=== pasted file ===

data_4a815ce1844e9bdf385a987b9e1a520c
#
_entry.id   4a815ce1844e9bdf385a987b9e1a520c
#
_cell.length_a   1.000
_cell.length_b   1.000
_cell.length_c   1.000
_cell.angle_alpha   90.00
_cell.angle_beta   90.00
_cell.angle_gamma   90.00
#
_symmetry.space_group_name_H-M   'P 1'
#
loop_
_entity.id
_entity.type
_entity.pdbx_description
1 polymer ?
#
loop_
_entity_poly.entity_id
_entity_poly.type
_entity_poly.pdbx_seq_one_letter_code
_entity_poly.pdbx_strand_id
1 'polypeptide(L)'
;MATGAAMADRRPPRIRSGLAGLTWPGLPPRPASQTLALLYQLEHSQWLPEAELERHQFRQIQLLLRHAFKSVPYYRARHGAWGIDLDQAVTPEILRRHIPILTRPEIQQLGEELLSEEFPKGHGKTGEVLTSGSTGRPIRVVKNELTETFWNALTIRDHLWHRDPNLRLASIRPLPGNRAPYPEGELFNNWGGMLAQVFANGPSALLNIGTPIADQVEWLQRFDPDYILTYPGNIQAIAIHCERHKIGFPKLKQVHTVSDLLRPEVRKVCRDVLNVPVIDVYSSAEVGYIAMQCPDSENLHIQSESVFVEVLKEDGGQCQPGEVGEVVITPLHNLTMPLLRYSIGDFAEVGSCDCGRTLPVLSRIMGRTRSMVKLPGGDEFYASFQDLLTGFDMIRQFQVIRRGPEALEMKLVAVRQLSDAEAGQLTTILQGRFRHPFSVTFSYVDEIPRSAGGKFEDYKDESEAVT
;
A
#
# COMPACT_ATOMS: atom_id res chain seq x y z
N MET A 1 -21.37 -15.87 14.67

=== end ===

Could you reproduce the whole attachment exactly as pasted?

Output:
data_4a815ce1844e9bdf385a987b9e1a520c
#
_entry.id   4a815ce1844e9bdf385a987b9e1a520c
#
_cell.length_a   1.000
_cell.length_b   1.000
_cell.length_c   1.000
_cell.angle_alpha   90.00
_cell.angle_beta   90.00
_cell.angle_gamma   90.00
#
_symmetry.space_group_name_H-M   'P 1'
#
loop_
_entity.id
_entity.type
_entity.pdbx_description
1 polymer ?
#
loop_
_entity_poly.entity_id
_entity_poly.type
_entity_poly.pdbx_seq_one_letter_code
_entity_poly.pdbx_strand_id
1 'polypeptide(L)'
;MATGAAMADRRPPRIRSGLAGLTWPGLPPRPASQTLALLYQLEHSQWLPEAELERHQFRQIQLLLRHAFKSVPYYRARHGAWGIDLDQAVTPEILRRHIPILTRPEIQQLGEELLSEEFPKGHGKTGEVLTSGSTGRPIRVVKNELTETFWNALTIRDHLWHRDPNLRLASIRPLPGNRAPYPEGELFNNWGGMLAQVFANGPSALLNIGTPIADQVEWLQRFDPDYILTYPGNIQAIAIHCERHKIGFPKLKQVHTVSDLLRPEVRKVCRDVLNVPVIDVYSSAEVGYIAMQCPDSENLHIQSESVFVEVLKEDGGQCQPGEVGEVVITPLHNLTMPLLRYSIGDFAEVGSCDCGRTLPVLSRIMGRTRSMVKLPGGDEFYASFQDLLTGFDMIRQFQVIRRGPEALEMKLVAVRQLSDAEAGQLTTILQGRFRHPFSVTFSYVDEIPRSAGGKFEDYKDESEAVT
;
A
#
# COMPACT_ATOMS: atom_id res chain seq x y z
N MET A 1 -21.37 -15.87 14.67